I hope Rory McIlroy makes the cut. He’s fun to watch. But he’s got too many off-course distractions, and on the course his putting stroke is AWOL. He’s got to be feeling the pressure on the whole club-switch deal, too. I wouldn’t bet 10 cents on it but I’ll say Rory.
How impressive is Kuchar’s season considering he drives it so poorly?—IndyJerome via Twitter
It’s funny you mention that after Matt striped it around Muirfield Village all weekend and won impressively. But you’re right, he’s not in the top 100 in distance and he’s a disturbing 134th in accuracy. Yet he’s fifth in scoring average. I love guys like Kuchar who just know how to get the ball in the hole. He can flat-out putt with his unique grip. Also, he’s 20th in proximity to the hole after approach shots, including the ones in the rough. Would you want to play Kuchar in match play? I think not.
If a belly putter wins this week, how will the PGA Tour handle not having said anything yet on what they’ll do?—Jeffrey Bowles via Twitter
The wheels of bureaucracy turn slowly, J.B., especially when lawyers are involved. The Tour has to figure out what is in the best interests of its membership, and, is this going to cost us money? Also, who wins the Open won’t really affect the PGA Tour—it’ll affect the USGA, though, if he’s wielding a belly putter or a long putter. We can only hope.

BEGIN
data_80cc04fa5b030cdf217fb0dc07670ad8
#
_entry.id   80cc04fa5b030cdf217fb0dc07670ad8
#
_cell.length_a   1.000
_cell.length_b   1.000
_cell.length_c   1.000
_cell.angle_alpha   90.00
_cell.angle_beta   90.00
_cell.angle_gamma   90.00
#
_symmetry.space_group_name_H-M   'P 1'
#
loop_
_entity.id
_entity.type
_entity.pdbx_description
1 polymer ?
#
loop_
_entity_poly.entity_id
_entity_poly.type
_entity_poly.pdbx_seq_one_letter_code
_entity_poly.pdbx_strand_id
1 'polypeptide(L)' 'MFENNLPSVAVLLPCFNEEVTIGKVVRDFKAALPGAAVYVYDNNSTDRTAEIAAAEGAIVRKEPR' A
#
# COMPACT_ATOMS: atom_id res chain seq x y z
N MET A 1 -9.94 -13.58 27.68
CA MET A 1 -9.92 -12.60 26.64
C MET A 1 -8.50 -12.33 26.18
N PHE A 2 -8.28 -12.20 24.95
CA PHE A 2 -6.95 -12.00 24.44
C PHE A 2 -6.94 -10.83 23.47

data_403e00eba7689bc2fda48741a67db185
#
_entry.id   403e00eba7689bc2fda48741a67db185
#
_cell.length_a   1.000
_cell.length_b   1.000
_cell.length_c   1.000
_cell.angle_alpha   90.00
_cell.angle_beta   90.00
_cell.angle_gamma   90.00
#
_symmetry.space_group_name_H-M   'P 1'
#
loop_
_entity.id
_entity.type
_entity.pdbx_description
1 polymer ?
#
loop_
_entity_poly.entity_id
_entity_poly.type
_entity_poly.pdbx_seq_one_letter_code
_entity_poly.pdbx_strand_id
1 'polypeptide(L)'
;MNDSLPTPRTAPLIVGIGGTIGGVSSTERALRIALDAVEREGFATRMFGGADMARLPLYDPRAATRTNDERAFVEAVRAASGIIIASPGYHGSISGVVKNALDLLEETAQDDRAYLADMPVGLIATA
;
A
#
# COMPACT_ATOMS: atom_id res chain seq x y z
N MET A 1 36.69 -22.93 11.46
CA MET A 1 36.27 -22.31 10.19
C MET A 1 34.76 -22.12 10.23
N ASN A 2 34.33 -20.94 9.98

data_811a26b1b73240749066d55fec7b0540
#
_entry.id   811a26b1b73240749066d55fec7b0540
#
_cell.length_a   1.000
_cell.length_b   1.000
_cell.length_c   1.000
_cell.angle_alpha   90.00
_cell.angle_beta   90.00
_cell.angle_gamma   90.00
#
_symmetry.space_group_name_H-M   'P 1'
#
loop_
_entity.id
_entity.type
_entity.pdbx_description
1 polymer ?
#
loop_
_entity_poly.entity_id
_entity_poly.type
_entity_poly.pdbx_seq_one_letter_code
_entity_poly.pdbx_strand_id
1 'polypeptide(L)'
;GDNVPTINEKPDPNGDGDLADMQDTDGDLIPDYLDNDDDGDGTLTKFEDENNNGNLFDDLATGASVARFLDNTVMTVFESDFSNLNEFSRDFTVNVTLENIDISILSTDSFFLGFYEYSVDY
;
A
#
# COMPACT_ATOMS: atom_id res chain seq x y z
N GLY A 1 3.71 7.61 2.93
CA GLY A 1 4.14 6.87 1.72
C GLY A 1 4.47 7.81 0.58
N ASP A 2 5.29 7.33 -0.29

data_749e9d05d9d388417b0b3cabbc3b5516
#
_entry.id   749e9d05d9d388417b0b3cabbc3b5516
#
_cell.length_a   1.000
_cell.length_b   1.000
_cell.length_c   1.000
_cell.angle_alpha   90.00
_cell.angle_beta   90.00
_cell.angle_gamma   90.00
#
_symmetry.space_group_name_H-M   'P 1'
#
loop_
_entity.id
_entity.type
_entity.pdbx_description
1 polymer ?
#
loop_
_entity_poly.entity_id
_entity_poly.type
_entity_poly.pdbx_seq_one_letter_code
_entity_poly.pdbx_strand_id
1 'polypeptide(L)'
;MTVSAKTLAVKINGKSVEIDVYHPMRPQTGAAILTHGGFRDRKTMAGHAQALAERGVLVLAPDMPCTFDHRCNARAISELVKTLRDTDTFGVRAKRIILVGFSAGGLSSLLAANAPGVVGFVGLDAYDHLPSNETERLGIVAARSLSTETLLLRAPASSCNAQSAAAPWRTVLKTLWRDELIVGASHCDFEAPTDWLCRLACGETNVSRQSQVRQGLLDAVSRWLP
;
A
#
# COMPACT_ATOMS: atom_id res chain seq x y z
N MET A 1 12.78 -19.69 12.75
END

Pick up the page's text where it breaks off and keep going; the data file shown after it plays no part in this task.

Yo, yo, Van Cynical: Woods had a heck of a weekend in Jack's tournament … if he played for the Columbus Clippers. Eleven singles, two doubles and three triples. Good gap-hitters, but lacking major power. Cough.—J.J. Meeker via email
As one spectator humorously pointed out while Tiger and Jim Furyk walked off one tee, “Hey, tomorrow you’ll wake up and you’ll still be Tiger Woods.” It made Furyk laugh out loud. Golf is a humbling game. No one escapes that fact. But I would like to see Tiger take some BP with the Clippers. Let’s see him hit a moving ball.